Image Credit: Donald Garnett (University of Arizona) et al., Hubble Heritage Team (STScI/AURA) and NASA
N44C is an emission nebula of about 125 light-years across in the Large Magellanic Cloud, a small companion galaxy to our own Milky Way which lies about 157,000 light-years away in the southern constellation of Dorado, while it is receding from us at approximately 278 kilometers per second. The nebula is surrounding an association of young stars.
N44C is part of the larger N44 (LHA 120-N 44) complex, which includes young, hot, massive stars, nebulae, and a “superbubble” blown out by multiple supernova explosions. Part of the superbubble is seen in red at the very bottom left of this image.
Nebulae are huge clouds of gas and dust, the cosmic material from which stars and planets form. Many of them (including planetary nebulae and supernova remnants) emit the light of the star(s) within them, and are then called emission nebulae. For comparison, reflection nebulae reflect the light of a nearby star or stars. The energy from the nearby star(s) is insufficient to ionize the gas of the nebula to create an emission nebula, but is enough to give sufficient scattering to make the dust visible.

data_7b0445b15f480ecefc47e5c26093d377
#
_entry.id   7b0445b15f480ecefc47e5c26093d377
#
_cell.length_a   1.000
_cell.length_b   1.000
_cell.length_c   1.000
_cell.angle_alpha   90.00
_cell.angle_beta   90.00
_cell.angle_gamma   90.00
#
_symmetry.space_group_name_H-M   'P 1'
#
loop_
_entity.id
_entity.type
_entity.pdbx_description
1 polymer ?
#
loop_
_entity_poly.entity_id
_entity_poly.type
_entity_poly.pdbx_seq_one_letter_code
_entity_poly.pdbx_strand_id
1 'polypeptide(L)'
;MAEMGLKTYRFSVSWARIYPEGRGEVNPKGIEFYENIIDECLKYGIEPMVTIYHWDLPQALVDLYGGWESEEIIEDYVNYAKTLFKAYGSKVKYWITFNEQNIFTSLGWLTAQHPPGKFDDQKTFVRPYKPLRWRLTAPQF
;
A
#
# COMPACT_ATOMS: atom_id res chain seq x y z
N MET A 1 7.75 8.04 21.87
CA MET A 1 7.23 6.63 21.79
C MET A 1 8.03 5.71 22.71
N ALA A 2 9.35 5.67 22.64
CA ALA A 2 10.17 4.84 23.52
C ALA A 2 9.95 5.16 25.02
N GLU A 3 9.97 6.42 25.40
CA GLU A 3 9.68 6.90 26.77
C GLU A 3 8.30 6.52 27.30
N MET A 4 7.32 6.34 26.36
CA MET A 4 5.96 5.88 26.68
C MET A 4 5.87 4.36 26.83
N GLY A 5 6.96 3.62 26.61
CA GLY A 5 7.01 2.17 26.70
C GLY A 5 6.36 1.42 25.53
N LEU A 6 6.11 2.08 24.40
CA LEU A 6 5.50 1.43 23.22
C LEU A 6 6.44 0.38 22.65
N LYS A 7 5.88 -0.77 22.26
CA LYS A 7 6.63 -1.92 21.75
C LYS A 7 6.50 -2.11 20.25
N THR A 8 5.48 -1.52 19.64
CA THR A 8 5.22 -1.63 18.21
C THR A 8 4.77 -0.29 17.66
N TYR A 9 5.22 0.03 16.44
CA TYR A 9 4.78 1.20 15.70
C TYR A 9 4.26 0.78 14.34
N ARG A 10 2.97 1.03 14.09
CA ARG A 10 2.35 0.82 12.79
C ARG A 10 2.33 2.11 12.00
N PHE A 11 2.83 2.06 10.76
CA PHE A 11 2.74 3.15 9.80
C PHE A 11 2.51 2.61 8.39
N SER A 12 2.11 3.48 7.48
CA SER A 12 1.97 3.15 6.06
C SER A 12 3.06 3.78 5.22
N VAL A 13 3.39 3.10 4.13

In N44C, softly glowing filaments of ionized hydrogen gas are streaming from the complex of young stars. But there are two theories about the star that is mainly responsible for illuminating the nebula:
1) The star is unusually hot. While the most massive stars, ranging from 10-50 times more massive than the Sun, have maximum temperatures of 54,000 to 90,000 degrees Fahrenheit (30,000 to 50,000 degrees Kelvin), the star illuminating N44C appears to be significantly hotter, with a temperature of about 135,000 degrees Fahrenheit (75,000 degrees Kelvin)!
Ideas proposed to explain this unusually high temperature include the possibility of a neutron star or black hole that intermittently produces X-rays but is now “switched off.”
2) The star, although young and bright, does not seem hot enough to create some of the colors observed. (A search for a hidden hotter star in X-rays has come up empty.)
In this case it might be that the known central star has a neutron star companion in a very wide orbit. Hot X-rays might only then be emitted during brief periods when the neutron star nears the known star and crashes through a disk of surrounding gas. Future observations might tell.
The data for this image were taken in November 1996 with Hubble’s Wide Field Planetary Camera 2 by Donald Garnett (University of Arizona) and collaborators and stored in the Hubble archive. The image was composed by the Hubble Heritage Team (STScI/AURA).